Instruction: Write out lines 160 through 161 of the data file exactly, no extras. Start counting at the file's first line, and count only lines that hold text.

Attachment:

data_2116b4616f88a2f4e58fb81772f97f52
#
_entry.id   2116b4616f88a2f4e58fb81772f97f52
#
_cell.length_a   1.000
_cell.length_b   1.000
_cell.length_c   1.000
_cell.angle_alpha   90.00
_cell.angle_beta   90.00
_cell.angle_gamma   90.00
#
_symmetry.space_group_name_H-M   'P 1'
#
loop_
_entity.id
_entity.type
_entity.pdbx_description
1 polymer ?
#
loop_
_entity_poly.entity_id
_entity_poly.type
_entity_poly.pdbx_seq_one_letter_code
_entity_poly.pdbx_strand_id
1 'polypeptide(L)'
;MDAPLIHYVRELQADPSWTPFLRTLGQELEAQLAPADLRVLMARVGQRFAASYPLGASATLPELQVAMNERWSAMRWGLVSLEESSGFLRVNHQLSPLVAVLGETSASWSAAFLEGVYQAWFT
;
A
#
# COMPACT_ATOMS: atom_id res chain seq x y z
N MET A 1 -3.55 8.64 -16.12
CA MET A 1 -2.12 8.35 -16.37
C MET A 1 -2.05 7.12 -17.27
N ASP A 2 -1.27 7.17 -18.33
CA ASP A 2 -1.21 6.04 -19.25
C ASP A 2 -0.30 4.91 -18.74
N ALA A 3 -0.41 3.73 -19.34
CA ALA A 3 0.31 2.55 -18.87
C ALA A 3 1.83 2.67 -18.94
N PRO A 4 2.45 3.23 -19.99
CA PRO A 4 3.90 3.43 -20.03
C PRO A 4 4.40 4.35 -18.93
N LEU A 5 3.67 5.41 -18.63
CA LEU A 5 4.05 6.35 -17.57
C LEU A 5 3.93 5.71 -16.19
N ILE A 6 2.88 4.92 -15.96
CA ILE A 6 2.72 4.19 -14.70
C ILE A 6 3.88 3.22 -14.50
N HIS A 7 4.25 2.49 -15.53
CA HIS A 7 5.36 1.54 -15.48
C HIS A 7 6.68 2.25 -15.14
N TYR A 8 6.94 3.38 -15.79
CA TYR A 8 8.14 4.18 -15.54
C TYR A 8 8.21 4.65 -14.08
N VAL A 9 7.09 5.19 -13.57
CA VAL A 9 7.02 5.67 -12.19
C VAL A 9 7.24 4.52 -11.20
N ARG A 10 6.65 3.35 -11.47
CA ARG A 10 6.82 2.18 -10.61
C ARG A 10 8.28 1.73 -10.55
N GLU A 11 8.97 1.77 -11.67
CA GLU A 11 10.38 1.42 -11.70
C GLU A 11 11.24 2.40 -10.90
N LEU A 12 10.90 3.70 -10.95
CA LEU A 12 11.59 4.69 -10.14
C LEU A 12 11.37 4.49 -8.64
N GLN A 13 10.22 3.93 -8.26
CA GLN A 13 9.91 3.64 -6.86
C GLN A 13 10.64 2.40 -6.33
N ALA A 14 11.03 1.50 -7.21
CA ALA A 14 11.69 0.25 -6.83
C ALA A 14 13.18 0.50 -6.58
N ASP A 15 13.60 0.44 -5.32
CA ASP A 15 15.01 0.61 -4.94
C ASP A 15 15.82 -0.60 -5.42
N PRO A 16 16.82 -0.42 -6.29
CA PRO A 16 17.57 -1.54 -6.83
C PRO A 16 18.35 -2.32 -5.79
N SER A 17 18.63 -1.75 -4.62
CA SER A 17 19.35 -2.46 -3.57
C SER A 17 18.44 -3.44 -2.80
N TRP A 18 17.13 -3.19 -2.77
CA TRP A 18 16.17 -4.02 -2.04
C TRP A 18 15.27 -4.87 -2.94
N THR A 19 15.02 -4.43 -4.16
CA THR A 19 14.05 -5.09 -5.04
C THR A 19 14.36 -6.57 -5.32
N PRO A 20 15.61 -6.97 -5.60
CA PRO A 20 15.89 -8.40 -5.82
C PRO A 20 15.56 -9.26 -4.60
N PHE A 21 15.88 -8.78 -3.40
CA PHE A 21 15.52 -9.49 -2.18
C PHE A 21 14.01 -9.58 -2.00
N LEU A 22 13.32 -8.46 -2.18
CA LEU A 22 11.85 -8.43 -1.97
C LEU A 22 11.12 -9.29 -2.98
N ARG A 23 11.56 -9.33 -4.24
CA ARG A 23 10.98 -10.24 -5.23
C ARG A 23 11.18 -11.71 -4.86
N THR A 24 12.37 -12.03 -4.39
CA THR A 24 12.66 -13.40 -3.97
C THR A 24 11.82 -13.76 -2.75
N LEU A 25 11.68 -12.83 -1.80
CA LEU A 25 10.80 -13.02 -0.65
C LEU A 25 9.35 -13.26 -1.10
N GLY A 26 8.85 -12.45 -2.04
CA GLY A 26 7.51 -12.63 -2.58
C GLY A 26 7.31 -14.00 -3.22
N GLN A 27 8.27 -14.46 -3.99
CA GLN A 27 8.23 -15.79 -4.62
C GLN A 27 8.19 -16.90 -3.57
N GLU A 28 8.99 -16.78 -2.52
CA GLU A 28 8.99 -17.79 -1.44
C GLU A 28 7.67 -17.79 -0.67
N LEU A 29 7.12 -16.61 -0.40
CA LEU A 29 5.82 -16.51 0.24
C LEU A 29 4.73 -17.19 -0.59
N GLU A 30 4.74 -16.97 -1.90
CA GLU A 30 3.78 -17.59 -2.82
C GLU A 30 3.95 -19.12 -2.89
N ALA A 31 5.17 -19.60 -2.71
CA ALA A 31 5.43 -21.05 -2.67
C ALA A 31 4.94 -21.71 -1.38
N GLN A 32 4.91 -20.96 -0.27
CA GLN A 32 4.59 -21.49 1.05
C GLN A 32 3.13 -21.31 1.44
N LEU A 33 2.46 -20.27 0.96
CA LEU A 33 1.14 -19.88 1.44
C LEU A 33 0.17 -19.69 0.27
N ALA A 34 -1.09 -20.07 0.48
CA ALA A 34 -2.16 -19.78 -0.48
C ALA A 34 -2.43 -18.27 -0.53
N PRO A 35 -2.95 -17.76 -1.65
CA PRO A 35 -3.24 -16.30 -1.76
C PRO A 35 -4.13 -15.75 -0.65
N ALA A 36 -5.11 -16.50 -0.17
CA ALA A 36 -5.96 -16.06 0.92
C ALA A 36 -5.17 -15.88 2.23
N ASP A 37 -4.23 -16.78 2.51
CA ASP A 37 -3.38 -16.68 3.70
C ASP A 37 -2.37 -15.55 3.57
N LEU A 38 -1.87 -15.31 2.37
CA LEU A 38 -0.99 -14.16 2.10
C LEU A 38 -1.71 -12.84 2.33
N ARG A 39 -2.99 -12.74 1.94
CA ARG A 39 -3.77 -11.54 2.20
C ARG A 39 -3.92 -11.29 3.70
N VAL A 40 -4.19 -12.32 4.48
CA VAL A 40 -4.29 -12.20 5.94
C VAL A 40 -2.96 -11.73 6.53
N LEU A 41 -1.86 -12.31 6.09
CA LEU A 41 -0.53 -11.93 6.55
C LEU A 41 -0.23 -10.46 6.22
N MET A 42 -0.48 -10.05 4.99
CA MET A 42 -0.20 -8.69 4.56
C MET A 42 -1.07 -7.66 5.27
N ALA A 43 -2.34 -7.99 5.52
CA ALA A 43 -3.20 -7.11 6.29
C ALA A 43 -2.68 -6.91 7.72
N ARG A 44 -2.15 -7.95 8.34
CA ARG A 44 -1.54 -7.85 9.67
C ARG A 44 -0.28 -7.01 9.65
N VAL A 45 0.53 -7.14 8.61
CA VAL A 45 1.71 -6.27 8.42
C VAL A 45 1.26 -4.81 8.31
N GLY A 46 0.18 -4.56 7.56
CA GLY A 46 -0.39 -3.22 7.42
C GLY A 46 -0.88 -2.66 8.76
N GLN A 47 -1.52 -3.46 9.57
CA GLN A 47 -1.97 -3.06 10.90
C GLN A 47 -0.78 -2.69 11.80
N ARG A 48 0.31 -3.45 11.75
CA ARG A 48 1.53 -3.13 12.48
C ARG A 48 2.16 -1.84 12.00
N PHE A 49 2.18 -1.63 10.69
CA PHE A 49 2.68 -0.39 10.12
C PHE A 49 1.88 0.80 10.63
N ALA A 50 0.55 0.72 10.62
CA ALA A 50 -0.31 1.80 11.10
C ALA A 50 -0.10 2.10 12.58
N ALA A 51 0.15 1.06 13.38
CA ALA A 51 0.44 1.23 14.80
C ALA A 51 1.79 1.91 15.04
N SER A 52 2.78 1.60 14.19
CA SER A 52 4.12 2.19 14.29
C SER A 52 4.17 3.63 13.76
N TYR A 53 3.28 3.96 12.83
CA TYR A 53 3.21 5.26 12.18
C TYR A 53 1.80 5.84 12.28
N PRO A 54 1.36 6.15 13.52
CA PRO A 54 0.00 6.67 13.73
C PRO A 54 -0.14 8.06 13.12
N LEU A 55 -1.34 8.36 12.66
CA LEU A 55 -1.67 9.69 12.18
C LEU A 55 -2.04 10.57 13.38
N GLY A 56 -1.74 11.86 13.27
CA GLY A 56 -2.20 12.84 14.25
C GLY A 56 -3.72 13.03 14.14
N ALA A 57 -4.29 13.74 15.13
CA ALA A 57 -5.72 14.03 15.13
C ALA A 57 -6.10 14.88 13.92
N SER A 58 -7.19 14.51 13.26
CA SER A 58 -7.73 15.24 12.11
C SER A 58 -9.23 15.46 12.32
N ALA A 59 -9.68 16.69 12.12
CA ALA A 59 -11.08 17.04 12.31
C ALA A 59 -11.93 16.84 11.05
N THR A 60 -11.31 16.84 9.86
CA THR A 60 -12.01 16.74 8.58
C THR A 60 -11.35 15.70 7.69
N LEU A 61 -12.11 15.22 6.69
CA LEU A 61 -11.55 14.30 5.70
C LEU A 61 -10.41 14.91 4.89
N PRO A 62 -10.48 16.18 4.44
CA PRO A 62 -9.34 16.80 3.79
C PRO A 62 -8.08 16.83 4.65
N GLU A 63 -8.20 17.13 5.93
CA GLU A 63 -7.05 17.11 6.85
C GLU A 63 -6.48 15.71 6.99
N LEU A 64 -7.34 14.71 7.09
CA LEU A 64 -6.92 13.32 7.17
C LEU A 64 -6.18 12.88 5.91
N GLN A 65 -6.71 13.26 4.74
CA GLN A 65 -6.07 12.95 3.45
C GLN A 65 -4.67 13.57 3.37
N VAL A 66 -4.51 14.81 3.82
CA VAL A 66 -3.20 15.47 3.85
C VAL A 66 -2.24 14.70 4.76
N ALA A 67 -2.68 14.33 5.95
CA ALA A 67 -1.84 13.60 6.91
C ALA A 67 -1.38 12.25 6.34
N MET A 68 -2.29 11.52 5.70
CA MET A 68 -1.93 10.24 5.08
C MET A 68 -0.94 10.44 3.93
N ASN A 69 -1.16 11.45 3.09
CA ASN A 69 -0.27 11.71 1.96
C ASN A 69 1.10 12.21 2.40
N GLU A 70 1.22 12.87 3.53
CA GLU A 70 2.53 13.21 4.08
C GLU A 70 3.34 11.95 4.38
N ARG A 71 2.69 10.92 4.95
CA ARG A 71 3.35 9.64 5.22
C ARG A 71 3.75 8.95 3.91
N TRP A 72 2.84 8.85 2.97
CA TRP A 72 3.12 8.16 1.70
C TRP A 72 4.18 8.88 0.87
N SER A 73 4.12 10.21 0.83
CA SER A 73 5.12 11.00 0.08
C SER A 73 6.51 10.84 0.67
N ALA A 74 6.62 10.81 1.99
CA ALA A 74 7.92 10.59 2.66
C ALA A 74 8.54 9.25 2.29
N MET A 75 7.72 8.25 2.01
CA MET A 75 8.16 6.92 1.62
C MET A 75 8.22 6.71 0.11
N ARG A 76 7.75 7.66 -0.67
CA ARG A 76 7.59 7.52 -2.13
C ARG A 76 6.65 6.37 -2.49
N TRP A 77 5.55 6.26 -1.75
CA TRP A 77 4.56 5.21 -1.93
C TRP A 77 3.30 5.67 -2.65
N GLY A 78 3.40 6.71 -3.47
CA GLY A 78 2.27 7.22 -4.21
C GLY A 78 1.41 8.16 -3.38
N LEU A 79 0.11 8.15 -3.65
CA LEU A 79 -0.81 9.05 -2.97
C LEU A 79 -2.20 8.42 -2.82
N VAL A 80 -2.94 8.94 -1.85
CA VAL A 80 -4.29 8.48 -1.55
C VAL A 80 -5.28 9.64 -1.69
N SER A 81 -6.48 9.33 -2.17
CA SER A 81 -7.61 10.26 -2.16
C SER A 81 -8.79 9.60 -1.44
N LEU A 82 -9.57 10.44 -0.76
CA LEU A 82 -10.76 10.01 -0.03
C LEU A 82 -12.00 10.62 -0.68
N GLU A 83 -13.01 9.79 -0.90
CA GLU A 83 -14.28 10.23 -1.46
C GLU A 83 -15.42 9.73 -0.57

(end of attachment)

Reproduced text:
N ARG A 44 -2.15 -7.95 8.34
CA ARG A 44 -1.54 -7.85 9.67